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Tuesday, June 25, 2019

Historical Performance of Put Writing Strategies

This article appeared first on enhanced-investing.com
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I spent some time this past weekend going over some recent White Papers published on the CBOE website. One that caught my attention is titled: Historical Performance of Put-Writing Strategies, written by Oleg Bondarenko, which you can download here.

There are several important points to mention. But I’ll make it short and you can get all the details in the paper. First the historical results, now with more than 30 years of data:
Monthly At the money Put selling (PUT Index) is now a little below the S&P500 when it comes to Compound Returns. It was better for many years (read Out-performance of a Put selling strategy) until now, due to the persistent bullishness of the last decade. Other Option-selling based strategies like BXMD (30-delta Covered Call index) do still beat the S&P500, but it is not included in the study. However, when it comes to risk adjusted returns, the PUT index is still much better than the S&P500. This is clearly reflected in the summary:
  • Long-term performance. Over more than 32-year period, the PUT index outperformed the traditional indices on a risk-adjusted basis. Compared to S&P 500, PUT has a comparable annual compound return (9.54% versus 9.80%), but a substantially lower standard deviation (9.95% versus 14.93%). As a result, the annualized Sharpe ratio is 0.65 (PUT) and 0.49 (S&P 500).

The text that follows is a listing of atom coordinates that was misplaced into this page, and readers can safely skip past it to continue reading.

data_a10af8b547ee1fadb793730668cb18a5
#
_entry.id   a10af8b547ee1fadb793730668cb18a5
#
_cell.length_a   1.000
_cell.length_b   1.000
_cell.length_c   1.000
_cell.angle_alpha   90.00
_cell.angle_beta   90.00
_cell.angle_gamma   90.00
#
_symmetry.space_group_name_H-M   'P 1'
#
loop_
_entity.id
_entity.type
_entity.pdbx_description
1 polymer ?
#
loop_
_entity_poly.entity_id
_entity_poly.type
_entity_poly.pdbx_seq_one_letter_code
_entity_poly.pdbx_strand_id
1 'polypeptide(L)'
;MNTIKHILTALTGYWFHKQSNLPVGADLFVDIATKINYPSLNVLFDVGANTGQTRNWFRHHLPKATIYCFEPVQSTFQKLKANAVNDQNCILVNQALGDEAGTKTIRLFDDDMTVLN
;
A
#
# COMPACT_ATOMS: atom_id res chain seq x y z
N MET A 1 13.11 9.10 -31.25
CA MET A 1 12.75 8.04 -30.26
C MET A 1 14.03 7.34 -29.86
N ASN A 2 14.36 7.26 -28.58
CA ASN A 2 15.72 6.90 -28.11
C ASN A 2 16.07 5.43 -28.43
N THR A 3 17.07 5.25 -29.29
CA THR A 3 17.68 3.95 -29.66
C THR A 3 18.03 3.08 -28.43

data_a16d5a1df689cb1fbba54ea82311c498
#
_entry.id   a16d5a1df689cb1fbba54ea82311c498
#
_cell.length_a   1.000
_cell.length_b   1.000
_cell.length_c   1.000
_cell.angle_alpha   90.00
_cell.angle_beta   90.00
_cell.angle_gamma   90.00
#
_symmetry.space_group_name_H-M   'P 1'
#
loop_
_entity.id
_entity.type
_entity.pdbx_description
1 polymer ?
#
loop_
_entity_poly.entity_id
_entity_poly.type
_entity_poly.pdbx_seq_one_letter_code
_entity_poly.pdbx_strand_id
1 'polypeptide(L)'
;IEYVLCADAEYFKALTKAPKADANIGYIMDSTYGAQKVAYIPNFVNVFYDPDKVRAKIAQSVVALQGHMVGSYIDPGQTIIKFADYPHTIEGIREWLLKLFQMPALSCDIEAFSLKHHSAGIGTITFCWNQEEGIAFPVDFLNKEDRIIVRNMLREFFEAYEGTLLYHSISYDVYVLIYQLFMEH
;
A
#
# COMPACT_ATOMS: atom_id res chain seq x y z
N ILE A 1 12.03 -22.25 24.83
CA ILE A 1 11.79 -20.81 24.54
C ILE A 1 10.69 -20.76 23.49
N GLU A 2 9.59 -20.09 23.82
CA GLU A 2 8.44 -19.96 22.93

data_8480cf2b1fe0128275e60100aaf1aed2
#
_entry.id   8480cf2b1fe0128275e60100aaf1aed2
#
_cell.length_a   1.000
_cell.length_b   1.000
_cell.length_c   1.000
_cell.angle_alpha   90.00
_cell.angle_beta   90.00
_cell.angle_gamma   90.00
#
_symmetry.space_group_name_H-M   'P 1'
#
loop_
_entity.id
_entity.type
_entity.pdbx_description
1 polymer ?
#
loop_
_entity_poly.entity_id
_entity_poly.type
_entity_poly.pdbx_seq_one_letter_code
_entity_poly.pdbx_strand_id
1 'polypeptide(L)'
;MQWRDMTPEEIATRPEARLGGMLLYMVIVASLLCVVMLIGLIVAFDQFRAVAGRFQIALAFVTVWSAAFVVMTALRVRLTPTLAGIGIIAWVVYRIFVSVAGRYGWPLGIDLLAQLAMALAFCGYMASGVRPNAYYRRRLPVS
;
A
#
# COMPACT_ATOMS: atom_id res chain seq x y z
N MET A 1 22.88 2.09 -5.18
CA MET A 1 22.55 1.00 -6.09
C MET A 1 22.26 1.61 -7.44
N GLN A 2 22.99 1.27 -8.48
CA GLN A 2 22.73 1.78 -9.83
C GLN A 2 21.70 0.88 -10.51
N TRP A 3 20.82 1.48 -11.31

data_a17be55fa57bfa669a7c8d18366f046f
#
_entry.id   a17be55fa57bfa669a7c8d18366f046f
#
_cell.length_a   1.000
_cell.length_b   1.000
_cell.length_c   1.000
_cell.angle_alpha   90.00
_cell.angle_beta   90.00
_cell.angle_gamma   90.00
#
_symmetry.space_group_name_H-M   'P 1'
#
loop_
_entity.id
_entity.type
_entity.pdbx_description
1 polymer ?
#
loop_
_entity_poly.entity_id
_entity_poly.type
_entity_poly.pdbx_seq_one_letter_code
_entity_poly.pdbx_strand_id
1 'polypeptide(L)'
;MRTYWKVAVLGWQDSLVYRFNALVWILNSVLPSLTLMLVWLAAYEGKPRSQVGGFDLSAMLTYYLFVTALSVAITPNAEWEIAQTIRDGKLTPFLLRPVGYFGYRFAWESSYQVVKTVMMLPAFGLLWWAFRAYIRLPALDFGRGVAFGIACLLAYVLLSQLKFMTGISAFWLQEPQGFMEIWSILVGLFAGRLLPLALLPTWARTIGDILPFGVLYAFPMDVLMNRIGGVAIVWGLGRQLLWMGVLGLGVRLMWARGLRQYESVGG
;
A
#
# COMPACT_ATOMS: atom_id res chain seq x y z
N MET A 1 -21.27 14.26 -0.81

• Volatility risk premium. Historically, the option implied volatility has considerably exceeded the realized volatility. From 1990 to 2018, the average implied volatility, as measured by the Cboe Volatility Index® (VIX®), is 19.3%, while the average realized volatility of the S&P 500 index is 15.1%, implying the difference of 4.2%. Due to high volatility risk premium, PUT has delivered attractive risk-adjusted performance.
Another interesting point is the superior results of Put selling vs Put buying. In this case using the PPUT CBOE Index which holds the S&P500 index long term while buying an out of the money Put option (5% below the market) every month:
  • PUT versus PPUT. Since June 1986, the cumulative return is 1835% for PUT and 708% for PPUT. Compared to PPUT, PUT has a much higher annual compound return (9.54% versus 6.64%), a lower standard deviation (9.95% versus 12.08%), much higher risk adjusted measures (the annualized Sharpe ratio of 0.65 versus 0.33), a less severe drawdown (the maximum drawdown of -32.7% versus -38.9%, the longest drawdown of 40 months versus 80 months). PUT has a negative exposure to the volatility risk, which accounts for 0.29% of its average monthly excess return. In contrast, PPUT has a positive exposure to the volatility risk, which accounts for -0.17% of its average monthly excess return.
Selling Put options makes sense. Buying Put options may make sense as protective measures for your portfolio here and there, but should not be used as a permanent income producing strategy. It will be a drag to long-term returns.


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